A Little Something on the Side
Multiple streams on income make sense
I don’t know if you have ever thought about it before, but having more than one source of income is really pretty neat. Maybe you can’t get a raise from your employer. Or maybe you just need to pay for that family vacation without borrowing money. Perhaps the economy has smacked you around a little and you can’t find a job that is as good as your old one.
Whatever the reason, having more than one source of income provides a sense of independence and security that’s hard to beat.
Problem is, most people don’t think about how to actually develop extra income. They may put money aside for savings with a view to earn interest. Or they may invest in income-producing stocks. These are good things, but given the nature of the economy, they require large sums of money to really have an impact. I suggest that those that already have large sums of money to save or invest probably already have the income equation solved.
Regardless of whether this is the first time you’ve thought about this, or if you are an old hand at money making, let’s talk about the things you need to consider.
The first thing you want to consider when choosing an income source is the investment. This refers to both time and money. In the case of time, the issue is not how much (we all the same amount) but the availability of the resource. For example, if you are newly retired you will probably find (after a few weeks of well deserved rest) that you have time on your hands that is going to waste. After all, daytime TV is frighteningly bad. But, if you are a young mom with a toddler and another addition just added to the family, available hours to do anything are almost non-existent. If you work the night shift, whatever you want to do has to be doable in the daytime when most others are working. Get the picture?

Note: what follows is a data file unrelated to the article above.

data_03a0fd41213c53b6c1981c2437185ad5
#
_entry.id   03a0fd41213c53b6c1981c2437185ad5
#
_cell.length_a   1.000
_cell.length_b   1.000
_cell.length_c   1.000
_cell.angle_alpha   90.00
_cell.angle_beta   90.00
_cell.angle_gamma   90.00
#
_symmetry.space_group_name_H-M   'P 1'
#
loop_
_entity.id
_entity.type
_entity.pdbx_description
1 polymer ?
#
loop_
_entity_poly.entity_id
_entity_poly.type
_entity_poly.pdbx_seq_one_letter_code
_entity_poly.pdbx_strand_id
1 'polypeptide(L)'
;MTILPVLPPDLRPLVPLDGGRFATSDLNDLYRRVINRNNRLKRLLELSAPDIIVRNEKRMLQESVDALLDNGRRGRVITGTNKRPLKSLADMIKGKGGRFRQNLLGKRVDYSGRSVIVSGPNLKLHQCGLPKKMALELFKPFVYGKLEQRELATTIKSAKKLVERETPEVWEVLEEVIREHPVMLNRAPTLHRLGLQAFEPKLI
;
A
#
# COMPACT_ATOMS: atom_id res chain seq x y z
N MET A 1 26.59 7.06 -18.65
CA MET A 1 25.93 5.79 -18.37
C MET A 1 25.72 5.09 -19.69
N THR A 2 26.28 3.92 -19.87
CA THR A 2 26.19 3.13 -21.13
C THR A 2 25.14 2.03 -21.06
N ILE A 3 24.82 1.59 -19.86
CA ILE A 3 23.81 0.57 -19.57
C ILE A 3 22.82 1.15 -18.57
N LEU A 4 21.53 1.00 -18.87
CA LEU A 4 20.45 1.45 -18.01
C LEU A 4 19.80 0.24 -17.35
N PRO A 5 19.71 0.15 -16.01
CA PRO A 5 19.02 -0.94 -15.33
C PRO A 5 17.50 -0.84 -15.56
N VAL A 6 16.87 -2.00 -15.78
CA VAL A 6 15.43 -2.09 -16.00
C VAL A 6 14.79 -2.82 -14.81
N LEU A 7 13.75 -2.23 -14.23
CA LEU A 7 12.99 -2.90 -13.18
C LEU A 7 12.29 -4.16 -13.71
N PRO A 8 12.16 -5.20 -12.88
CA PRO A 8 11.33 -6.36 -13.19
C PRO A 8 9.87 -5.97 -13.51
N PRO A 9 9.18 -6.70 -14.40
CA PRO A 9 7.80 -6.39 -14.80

Of course, the season can have an impact on time. Even in this age of balanced schedules, teachers have longer breaks available to them than most others. And some income sources only come up certain times of year. Stores don’t hire Christmas help in July, for example.
But there are many, many people who make time. Of course, there is a price. We’ve all heard about authors who get up at 4 AM to write their masterpieces. But then they either have to lose sleep, or cut into family time the evening before. The simple fact is you can’t do two things at once.
The financial investment is a bit easier to deal with. When starting a new business venture, there will always be some level of investment–call it a “buy-in.” Why use this gambling term? For the simple fact that every business is a risk. If there is no risk, it is not a business. So the question is, how much risk can you afford?
It’s interesting that the more likely a business is to succeed, the higher the cost of buy-in. It costs right around a million dollars to start a McDonald’s franchise. Yet, the number of McDonald’s that fail is very small relative to the total number of outlets. That increased chance of success is part of the value you get from the fees you must pay.